we desire to keep tbem iu good order.
RICH SOUTHERN MIKING DIS
TRICTS- GEORGIA AND NORTH
CAROLINA THE NEW ELDO
RADO. A special correspondent of the Phila
delphia Press writing to that paper from
thu city under date of December 6th,
gives the following interesting informa
tion concerning the mining districts of
this Stale and Georgia. He says :
The mining districts of North Carolina
and Georgia are again attracting attention.
Since 1847 the gold discoveries in Cali
lornia nave caused these oouuiern mines
is n l
to be neglected Or abandoned altogether,
and, still later, th; rebellion drove away
Northern capital aud retarded develop
ments. 1 he return of peace has set the
army ot prospectors and miners aga:
i i ii ii
iu motion, and over tue runs aud uowa
deep iu the valleys of Georgia and the
Carolina the pick of the miner is beard
in quest ot the glittering gold.
1 he Centeiini.il has done much towards
bringing these rich mineral deposits to the
knowledge ot scientific raeu and capita
lists from the Pacific coast. After a criti
cal investigation these gentlemen have
given it as their ; deliberate verdict that
Northern Georgia and Western North
Carolina are rich in gold and silver, to
sav nothing of other minerals in which
they abound, ear L.ii.Ioufga, U-eorgi.
more than bU stamp onus are now in op
eration, and thero are several others iu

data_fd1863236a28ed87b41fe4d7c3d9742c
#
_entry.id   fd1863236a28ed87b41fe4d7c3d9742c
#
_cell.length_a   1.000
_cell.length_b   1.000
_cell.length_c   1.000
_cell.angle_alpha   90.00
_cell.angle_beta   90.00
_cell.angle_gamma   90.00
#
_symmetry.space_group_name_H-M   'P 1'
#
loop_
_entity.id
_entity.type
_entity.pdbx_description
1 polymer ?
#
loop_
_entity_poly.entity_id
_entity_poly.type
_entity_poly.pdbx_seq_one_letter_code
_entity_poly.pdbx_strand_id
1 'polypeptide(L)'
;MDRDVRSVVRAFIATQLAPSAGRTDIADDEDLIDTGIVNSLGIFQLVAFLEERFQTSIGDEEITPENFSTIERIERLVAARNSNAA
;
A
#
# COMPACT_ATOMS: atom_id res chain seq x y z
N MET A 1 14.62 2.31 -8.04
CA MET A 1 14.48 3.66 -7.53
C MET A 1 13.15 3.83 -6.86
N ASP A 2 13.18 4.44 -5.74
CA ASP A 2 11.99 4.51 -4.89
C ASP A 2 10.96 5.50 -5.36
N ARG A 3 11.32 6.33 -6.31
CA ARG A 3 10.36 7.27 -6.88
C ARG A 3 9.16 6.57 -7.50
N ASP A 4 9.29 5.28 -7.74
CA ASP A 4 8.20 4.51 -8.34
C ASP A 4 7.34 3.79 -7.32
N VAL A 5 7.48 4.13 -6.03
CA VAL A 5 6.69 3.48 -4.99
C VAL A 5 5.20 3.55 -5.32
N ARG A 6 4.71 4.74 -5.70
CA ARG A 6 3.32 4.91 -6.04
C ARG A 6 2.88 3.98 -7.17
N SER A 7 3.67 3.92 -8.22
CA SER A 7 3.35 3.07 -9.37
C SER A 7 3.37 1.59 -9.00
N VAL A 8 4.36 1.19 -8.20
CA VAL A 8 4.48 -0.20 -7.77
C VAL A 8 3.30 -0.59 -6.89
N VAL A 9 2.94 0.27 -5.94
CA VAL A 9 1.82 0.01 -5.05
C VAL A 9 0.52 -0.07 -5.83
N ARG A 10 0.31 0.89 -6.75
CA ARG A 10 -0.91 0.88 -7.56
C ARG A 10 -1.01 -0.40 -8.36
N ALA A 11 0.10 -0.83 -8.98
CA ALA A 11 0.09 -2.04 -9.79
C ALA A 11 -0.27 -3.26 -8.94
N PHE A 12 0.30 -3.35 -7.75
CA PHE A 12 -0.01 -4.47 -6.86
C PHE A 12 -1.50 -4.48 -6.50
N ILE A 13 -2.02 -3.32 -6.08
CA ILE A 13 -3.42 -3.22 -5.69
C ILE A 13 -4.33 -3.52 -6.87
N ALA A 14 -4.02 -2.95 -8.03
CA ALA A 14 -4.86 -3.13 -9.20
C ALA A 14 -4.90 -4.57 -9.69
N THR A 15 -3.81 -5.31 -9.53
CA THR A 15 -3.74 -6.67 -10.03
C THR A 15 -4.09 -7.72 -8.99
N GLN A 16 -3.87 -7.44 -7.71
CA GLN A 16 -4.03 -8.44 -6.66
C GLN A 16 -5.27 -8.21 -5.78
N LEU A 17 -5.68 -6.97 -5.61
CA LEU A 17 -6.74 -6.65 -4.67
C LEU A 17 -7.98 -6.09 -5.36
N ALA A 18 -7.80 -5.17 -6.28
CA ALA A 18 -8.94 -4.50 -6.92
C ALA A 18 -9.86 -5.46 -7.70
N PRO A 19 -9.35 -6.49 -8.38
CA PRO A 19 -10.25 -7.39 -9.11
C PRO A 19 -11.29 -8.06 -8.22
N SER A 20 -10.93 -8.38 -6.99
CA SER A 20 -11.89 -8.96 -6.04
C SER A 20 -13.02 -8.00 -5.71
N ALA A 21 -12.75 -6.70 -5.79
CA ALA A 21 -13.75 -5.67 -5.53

While and Hare counties in the same
slate, in addition is mere mere tie
many miners engaged iu vein workings,
j from which they often realize as much as
S12 pr day. Silver ore, assay $70 per
ton, is being miued near GaiusviIIt; Geor
gia, but the neighborhood of Charlotte,
North Carolina is, just now, monopolizing
the most attention, where rich and con
tinuous viens of gold and silver-bearing
quartz are now being worked on an
extensive scale. In this district are found
the famous Capps Mine and McGinn
Mine. As far back as 1S53 the latter
was worked by an English company,
some ot tue ore yieining sixty-one p?r
I cent in tnetalic copper. I learn that this
I and to experts this is an infallible sign ot
"richness." Another good sign in tue
King's Mountain Maine is that the ore is
richer as ihe shaft descends. It is now
being worked at a depth of 200 feet, but
good jadgea, like Dr. Gentbj of PbiU-
phia, believe that a depth of 1,500 feet
marvellous wealth lies hiden.